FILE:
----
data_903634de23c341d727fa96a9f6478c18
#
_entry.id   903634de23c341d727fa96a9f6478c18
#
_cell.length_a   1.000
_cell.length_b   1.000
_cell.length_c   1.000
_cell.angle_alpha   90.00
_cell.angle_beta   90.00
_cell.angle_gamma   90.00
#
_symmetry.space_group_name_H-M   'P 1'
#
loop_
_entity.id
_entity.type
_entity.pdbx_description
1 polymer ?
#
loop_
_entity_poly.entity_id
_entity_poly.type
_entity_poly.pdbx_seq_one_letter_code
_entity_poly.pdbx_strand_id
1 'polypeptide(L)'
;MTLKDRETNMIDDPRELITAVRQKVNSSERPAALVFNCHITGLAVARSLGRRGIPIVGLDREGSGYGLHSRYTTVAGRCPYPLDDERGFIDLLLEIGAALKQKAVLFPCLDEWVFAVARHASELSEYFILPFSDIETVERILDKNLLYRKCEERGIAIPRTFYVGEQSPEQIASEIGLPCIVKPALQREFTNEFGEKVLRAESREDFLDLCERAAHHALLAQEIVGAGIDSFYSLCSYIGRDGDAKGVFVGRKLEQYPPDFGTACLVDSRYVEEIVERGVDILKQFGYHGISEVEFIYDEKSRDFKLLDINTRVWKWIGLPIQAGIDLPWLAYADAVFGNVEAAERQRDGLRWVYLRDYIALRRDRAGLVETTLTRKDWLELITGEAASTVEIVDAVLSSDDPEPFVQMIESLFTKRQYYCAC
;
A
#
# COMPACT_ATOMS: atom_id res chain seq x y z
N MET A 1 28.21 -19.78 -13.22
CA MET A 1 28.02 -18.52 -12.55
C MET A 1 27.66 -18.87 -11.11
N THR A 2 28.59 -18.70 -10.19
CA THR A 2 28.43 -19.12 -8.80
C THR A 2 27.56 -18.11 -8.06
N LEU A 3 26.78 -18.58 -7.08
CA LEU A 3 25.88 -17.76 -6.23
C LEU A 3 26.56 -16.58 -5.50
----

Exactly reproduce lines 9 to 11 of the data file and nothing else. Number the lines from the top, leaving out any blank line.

_cell.angle_beta   90.00
_cell.angle_gamma   90.00
#